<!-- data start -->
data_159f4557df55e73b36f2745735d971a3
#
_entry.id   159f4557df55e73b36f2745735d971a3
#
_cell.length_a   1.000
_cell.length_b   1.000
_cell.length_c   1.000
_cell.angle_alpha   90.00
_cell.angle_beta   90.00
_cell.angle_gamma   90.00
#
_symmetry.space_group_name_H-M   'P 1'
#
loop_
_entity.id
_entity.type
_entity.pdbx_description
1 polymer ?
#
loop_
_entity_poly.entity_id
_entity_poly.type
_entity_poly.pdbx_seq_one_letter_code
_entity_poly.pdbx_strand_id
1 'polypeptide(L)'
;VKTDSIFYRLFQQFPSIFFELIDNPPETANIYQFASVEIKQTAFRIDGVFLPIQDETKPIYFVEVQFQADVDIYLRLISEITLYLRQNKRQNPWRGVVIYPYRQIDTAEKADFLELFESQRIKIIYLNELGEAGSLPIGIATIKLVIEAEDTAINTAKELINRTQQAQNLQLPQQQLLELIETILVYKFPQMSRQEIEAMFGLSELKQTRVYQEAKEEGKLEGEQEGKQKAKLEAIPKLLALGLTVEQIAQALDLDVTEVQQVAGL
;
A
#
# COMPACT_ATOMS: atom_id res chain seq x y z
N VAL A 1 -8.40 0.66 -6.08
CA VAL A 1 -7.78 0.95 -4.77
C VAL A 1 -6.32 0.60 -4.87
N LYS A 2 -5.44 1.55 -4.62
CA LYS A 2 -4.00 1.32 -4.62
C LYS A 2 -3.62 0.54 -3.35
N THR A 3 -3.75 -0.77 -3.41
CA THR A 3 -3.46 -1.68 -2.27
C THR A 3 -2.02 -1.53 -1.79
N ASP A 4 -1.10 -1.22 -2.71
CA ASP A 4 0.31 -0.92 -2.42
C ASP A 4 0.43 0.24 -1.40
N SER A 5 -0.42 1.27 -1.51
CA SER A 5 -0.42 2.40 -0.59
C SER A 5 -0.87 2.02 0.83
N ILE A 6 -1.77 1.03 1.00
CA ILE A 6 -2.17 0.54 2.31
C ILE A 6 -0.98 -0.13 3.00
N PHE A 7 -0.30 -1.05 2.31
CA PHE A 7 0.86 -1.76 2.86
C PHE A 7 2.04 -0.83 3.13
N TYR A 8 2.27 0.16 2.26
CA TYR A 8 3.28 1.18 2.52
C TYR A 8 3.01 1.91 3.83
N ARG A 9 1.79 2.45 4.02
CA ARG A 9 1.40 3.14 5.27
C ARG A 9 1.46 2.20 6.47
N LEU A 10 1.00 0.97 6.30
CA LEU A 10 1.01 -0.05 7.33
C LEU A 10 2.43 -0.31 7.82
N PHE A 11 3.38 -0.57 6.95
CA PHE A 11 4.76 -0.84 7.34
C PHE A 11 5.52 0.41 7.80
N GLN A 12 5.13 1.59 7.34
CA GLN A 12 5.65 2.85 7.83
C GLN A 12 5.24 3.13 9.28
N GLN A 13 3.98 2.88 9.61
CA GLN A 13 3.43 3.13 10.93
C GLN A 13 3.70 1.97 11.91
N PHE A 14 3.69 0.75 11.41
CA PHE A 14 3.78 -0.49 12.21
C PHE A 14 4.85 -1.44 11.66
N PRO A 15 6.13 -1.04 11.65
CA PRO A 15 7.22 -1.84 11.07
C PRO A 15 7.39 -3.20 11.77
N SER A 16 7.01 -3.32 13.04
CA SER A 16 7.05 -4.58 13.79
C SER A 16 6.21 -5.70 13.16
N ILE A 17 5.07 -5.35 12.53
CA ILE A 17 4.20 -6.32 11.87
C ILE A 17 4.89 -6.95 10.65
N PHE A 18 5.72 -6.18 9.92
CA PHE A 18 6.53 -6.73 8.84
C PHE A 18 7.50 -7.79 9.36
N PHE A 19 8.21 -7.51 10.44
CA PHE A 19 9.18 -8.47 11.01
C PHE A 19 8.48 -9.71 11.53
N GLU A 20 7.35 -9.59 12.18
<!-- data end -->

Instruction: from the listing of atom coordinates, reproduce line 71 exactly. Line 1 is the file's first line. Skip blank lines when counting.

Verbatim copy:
CA PHE A 14 3.78 -0.49 12.21